Over the past few days I’ve had the pleasure of playing Arkane Studios’ Dishonored, which is published by the game masters over at Bethesda SoftWorks. Dishonored is set in the mythical city of Dunwall, which utilizes an 18th century architectural style mixed with a run down dystopian feel. Its inhabitants mimic the 18th century style in their dress and weapons, but there’s also a hint of advanced technology to their gear, which gives Dishonored a steampunk feel. The game definitely has an interesting and unique look to it, which is a direct result of its use of the various visual styles employed by the developers at Arkane. Let’s be real though, gamers don’t play games for their looks. Gaming is all about the gameplay, and I’m happy to report that Dishonored shines in this department.
Dishonored pits you as the Master Assassin Corvo Attano, the Lord Protector of Dunwall, who gets framed for the murder of Dunwall’s Empress, and the disappearance of her daughter Emily within the first 5 minutes of firing up the campaign. Corvo is then sprung from prison by a band of loyalists (Citizens of Dunwall who oppose the Lord Regent’s regime), which signals the true beginning of Dishonored. At this point in time is where you, the gamer, take control of the former Lord Protector of Dunwall, and truly get to experience the best of Dishonored’s gameplay design, which is its excellent use of the “choose your own path” mechanic that other games have tried to employ. I say “tried” because until I played Dishonored, I never felt that games which claimed to offer multiple paths actually paid of on that promise, with Crysis 2 being a prime example of this type of failure.
EB 9 out of 10 Buddhas
- True “Choose your own path” gameplay
- High replay value
- Graphic Combat
- Assassin-y (As in you actually feel like one. If you want)
The Not so Awesome
- Drab console visuals
- Throw away story
- Relatively short depending on your chosen play style
When I played Dishonored at E3 this past June I was instantly enamored with its excellent use of the choose your own path gameplay mechanic. Now that I’ve completed the retail version of the game, I can tell you that this gameplay technique is the shining star in Dishonored’s list of pros. Like I mentioned earlier, this style of game desing isn’t unique to Dishonored. It has been used many times before with Crysis 2 being a recent game that employed it, albeit not as well as Dishonored.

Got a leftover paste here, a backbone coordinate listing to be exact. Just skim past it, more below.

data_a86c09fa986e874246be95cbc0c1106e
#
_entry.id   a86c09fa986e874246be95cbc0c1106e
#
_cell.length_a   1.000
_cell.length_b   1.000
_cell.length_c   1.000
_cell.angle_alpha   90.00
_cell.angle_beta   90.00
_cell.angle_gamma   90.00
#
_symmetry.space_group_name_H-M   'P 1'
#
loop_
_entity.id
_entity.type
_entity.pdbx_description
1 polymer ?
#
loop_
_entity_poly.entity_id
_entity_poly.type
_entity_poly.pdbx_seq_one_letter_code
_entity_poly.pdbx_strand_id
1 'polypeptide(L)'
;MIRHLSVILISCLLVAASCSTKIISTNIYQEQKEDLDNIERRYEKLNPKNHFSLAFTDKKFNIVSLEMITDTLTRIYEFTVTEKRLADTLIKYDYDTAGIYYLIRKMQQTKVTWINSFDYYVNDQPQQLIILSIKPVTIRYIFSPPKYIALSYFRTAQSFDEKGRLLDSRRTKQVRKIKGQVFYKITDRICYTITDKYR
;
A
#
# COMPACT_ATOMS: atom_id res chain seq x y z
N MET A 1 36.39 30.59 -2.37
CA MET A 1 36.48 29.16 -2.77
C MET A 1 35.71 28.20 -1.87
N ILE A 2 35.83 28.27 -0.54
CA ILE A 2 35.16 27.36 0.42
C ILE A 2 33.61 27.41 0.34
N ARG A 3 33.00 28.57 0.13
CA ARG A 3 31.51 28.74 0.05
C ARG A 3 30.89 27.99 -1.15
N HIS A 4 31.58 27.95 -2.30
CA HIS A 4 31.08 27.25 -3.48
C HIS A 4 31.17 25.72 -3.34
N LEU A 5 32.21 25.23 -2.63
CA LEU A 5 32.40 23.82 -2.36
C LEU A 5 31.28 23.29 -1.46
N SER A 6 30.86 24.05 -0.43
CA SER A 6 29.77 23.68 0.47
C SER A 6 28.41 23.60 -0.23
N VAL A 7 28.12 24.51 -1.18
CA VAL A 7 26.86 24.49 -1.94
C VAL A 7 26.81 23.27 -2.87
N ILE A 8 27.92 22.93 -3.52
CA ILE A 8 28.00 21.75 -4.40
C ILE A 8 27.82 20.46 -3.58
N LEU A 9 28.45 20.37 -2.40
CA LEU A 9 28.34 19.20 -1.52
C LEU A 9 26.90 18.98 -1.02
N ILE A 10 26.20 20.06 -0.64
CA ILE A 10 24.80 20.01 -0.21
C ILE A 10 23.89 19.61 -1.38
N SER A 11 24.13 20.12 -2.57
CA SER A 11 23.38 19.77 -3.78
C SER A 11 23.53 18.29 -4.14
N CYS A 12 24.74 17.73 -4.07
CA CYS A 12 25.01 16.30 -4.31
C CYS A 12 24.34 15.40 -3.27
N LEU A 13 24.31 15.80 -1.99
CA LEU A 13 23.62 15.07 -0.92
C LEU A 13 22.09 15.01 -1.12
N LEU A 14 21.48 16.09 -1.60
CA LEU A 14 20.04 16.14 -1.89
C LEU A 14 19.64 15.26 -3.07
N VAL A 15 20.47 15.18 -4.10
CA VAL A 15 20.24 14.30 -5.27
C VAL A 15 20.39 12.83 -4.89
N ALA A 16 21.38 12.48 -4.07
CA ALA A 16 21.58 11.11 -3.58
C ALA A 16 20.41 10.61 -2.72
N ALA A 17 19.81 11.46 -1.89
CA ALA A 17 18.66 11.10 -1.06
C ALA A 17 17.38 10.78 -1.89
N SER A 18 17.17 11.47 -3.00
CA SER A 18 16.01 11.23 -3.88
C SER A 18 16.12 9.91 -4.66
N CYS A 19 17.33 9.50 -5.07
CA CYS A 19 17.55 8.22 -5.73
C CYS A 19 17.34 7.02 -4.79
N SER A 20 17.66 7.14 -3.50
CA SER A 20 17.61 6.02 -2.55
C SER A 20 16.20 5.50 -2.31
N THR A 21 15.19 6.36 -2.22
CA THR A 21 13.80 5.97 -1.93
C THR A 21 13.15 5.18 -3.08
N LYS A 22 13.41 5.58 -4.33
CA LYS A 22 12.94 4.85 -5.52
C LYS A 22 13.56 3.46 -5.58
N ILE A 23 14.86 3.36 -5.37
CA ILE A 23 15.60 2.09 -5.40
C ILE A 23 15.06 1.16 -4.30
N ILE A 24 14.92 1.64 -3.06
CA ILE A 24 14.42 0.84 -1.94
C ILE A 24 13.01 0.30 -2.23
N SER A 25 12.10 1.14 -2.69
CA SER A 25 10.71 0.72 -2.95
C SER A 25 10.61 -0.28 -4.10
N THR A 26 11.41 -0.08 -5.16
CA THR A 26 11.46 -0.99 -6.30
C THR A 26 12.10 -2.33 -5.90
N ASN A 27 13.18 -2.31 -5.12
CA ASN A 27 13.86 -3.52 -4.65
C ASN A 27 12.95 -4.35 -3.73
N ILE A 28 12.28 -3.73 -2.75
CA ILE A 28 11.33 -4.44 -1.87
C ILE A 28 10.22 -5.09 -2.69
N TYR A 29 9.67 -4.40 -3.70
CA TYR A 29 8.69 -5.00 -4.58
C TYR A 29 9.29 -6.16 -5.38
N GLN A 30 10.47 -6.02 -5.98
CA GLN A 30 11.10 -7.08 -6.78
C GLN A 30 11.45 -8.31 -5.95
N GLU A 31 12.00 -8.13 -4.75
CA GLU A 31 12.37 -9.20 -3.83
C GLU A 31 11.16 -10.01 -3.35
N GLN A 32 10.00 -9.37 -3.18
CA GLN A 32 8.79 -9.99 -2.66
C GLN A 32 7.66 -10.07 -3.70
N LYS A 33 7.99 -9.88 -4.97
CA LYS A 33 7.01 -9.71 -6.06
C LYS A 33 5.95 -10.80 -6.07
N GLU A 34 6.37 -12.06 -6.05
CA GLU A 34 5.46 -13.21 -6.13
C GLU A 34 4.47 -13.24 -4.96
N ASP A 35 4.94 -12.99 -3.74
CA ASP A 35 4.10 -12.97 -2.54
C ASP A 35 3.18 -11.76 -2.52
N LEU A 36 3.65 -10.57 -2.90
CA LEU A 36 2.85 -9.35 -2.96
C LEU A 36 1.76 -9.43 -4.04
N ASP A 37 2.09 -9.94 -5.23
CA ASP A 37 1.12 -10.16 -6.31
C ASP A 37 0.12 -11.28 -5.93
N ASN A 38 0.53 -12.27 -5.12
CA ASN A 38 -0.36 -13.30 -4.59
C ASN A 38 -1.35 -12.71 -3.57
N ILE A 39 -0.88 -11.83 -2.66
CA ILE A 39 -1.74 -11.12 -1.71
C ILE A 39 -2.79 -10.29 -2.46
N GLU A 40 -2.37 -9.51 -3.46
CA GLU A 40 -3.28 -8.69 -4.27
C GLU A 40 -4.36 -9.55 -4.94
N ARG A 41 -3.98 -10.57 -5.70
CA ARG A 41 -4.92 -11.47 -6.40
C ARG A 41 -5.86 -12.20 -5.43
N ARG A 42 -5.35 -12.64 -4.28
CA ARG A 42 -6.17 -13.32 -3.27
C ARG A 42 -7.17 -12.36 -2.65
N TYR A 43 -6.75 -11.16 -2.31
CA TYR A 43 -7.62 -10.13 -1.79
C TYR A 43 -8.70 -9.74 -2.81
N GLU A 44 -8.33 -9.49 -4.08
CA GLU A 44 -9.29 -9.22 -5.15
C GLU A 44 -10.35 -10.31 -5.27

The moment you take control of Corvo, and are assigned your first task of taking out a high-value target, the choice of going full chaos, or stealth becomes very clear. Depending on how you like to play a first person game you can approach missions with reckless abandon. You know Rambo-style. Guns a’blazing and swords a’swinging. Or, if you’re more into the ninja-style of stealth, you can tackle each mission without harming a single enemy, which can even include your main target.
Corvo makes his escape from prison
I found that Dishonored employed this element of choice better than any game who came before it promising the same type of open-ended gameplay. Most games that allow you to be sneaky or not, still force you to grind through stealth sections even if you hate tiptoeing through a game like a ballerina. This is not the case in Dishonored. Never did I find myself having to go stealth unless I wanted to throughout the game’s 9 main missions. I greatly appreciated this, because I honestly do not like stealth games. To me they’re boring and devoid of any type of excitement, so I always hate when games force me to employ a stealth approach.
You can tell that Arkane really wanted to impart the feeling of choice in Dishonored, because before each mission they remind you that you can tackle it anyway you want. You can possess humans and animals to achieve your goals, or you can kill everyone in sight. You could use your powers to sneak around the rooftops of Dunwall in hopes of finding an open window to sneak into, or you could charge the front door like a madman on a mission of death. You could sneak around each level like a ninja, slowly incapacitating your enemies and stowing their bodies out of sight so no one even knows your there. I think you get the point. There’s more than one way to skin a target in Dishonored.
To help you play the game you want to you can level-up (or not) a set of supernatural powers, your gear (blade, guns, darts, etc), as well as your physical attributes. The reason for me throwing in the “or not” disclaimer is because you don’t have to level up anything if you don’t want to. In fact, there’s an achievement/trophy for playing the whole game without leveling up a single thing, which helps to play into Dishonored’s high replay value.
Don’t like stabbing people? Use your rat swarm power!